Another young elephant becomes the tragic victim of Human Elephant Conflict!
But our ground-based conservation partners were on hand to help. A few days ago, our team found a tinny two month old elephant, Mataya, alone on the banks of the Zambezi River.
His herd had been chased away from crop fields in the remote village of Mataya Unga alongside the Zambezi River. As with so many rural communities, subsistence living and the growing of crops is vital for their existence. However, the growing of maize attracts elephants, for whom it is such a favoured food, and often leads to Human-Elephant conflict.
On Saturday, a large herd of elephants crossed the river from Zimbabwe and moved into Mataya Unga where they began to crop raid, devastating the maize fields that are the life source of the community. The farmers and community members response was to chase the elephants away, firing guns, throwing rocks and making noise to scare them off. In the commotion a tiny young elephant became separated from his mother and in the aftermath of the conflict he was found alone. Enraged by the loss of so many crops one community member tried to kill the young calf for meat, attacking him with a machete.
However other members of the community bravely rescued the calf and secured him in a safe location until the Zambian Department of National Parks and Wildlife (DNPW) rapid response unit (located over an hour away) arrived on the scene. DNPW officers understood the trauma experienced by both people and elephants and acted quickly to transport the young calf to Lusaka, whilst alerting our team.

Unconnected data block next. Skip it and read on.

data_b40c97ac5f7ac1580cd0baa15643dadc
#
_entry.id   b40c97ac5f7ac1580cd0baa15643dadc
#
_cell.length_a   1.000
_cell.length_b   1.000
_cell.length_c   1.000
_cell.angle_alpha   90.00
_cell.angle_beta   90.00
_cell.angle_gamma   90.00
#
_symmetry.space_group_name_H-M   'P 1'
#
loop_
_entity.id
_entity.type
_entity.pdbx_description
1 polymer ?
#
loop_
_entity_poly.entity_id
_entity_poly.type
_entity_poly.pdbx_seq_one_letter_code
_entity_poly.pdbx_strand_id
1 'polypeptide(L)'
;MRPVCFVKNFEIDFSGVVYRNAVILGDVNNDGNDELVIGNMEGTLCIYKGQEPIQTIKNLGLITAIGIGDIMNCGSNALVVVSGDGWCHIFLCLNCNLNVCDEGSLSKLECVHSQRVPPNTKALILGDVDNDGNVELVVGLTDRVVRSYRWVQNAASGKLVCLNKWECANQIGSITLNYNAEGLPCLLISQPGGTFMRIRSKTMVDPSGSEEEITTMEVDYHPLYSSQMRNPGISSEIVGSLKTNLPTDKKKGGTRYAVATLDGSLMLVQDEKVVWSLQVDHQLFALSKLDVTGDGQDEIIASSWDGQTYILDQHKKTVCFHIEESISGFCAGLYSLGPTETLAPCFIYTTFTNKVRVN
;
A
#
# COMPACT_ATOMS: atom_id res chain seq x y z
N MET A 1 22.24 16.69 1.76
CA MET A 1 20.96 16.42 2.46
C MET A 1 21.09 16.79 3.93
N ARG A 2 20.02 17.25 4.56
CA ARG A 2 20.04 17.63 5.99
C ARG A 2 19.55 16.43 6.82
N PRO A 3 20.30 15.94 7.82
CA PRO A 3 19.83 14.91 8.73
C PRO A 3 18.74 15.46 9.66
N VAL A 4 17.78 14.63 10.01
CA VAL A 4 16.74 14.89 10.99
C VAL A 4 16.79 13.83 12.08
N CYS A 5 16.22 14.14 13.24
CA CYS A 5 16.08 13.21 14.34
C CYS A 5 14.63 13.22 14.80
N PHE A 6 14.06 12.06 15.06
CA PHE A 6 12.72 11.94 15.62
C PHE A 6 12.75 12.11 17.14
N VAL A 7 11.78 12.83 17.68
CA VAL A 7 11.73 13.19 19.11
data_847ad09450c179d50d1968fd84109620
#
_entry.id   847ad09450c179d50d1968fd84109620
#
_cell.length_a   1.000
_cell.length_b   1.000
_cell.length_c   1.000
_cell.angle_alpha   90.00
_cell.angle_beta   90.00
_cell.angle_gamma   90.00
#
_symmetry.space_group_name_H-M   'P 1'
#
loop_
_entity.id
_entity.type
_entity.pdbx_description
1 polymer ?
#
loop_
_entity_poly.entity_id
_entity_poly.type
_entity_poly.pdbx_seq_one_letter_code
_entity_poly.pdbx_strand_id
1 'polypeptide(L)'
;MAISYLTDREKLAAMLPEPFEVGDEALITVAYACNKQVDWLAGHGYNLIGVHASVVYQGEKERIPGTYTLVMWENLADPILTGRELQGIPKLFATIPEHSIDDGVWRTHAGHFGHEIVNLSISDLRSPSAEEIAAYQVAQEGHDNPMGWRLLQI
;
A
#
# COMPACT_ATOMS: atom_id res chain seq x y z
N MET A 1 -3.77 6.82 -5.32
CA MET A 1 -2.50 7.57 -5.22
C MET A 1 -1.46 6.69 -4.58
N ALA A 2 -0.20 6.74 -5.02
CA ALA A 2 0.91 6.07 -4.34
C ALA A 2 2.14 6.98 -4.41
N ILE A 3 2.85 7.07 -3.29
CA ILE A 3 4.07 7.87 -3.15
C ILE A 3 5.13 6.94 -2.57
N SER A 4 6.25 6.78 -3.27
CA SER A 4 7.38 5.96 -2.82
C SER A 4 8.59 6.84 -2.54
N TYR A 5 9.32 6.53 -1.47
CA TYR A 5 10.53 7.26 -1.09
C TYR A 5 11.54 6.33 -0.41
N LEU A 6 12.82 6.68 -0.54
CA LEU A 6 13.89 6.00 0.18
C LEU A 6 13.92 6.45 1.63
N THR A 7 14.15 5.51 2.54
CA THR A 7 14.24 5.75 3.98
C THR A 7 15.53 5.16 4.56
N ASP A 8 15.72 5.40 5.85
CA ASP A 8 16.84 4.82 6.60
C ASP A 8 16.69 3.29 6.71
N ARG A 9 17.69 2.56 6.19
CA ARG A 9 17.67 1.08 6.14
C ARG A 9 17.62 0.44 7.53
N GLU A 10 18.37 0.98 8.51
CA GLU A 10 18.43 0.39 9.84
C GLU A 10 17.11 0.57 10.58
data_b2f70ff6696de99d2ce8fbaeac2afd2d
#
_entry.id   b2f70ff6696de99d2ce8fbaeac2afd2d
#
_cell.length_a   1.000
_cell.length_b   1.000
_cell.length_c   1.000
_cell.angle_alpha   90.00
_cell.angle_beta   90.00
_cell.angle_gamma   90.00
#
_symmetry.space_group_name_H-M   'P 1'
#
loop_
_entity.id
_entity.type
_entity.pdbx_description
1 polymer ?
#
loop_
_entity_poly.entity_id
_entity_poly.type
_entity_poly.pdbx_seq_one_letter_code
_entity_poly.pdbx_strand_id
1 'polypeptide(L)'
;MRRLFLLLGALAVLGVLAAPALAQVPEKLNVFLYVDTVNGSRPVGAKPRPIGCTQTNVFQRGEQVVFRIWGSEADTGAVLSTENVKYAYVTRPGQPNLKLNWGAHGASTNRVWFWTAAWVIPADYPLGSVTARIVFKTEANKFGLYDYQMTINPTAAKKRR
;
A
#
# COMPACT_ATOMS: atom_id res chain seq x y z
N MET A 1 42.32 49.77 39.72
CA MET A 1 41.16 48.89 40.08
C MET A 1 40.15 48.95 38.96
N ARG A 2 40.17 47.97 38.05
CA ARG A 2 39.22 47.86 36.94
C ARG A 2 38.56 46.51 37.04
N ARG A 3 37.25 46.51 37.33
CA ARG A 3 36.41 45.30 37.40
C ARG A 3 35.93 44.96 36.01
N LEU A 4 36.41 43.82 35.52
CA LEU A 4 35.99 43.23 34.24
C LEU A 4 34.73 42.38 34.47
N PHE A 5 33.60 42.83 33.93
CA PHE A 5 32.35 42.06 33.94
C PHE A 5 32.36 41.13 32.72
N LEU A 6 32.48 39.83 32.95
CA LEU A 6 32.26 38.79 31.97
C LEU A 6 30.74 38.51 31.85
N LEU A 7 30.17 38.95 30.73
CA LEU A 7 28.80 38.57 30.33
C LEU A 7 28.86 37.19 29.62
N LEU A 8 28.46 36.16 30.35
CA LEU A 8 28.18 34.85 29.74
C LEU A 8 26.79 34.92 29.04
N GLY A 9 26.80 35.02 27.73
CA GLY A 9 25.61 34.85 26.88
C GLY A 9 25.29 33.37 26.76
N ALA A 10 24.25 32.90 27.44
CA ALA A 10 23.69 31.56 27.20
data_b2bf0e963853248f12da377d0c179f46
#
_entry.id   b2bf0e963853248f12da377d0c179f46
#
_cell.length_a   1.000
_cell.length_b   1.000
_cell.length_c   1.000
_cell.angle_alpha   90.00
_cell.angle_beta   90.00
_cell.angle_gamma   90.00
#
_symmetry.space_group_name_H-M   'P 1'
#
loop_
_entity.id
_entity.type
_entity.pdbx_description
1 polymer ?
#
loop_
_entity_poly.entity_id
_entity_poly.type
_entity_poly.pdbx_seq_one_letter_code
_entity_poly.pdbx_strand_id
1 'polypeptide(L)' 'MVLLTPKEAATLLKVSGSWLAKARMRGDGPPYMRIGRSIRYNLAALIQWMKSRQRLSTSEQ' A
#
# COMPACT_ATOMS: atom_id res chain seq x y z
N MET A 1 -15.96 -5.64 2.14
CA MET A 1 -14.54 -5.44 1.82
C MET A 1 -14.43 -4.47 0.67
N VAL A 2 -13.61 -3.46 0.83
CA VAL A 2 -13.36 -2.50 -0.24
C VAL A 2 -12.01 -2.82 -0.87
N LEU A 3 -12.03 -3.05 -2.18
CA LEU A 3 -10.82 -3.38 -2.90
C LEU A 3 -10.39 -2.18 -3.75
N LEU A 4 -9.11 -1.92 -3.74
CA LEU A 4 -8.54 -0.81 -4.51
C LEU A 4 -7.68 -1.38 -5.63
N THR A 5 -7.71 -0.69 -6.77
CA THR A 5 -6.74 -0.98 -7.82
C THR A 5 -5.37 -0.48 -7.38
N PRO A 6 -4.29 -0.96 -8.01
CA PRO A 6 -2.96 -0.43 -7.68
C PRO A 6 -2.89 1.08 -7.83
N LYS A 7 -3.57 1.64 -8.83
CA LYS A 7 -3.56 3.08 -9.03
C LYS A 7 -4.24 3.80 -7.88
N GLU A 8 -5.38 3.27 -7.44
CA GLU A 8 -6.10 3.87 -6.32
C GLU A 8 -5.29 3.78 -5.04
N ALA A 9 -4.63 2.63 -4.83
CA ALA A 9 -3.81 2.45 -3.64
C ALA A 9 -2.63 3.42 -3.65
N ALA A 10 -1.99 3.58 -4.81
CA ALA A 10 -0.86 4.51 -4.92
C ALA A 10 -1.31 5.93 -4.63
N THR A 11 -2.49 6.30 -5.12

When Mataya arrived at the Elephant Nursery, he was so weak that he could not stand, his blood glucose levels were dangerously low, and he had sustained machete wounds during the conflict. He was traumatised, stressed and completed exhausted. It was a nerve-wracking night for the team as they attempted to ensure he consumed the life-saving milk he so desperately needed, balancing this with the need to rehydrate and rest.
Thankfully after 12 hours of intensive support Mataya managed to stand up and started showing a little more interest in his keeper and milk. At around two months old he is incredibly vulnerable and needs constant physical contact, specialist nutrition and veterinary support to survive.
He has been named ‘Mataya’ after the village where he was found. The name means, ‘to throw Meali Meal’ which is the community’s staple maize-based food source.
These first few days after Mataya’s rescue are the most critical as he is very vulnerable to exhaustion and can’t be left alone, as he needs the consistent comfort through physical contact that his mother would have provided. By supporting his emotional needs, his appetite will increase which is vital for his survival.
You can help us to save Mataya by donating here: Donate – David Shepherd Wildlife Foundation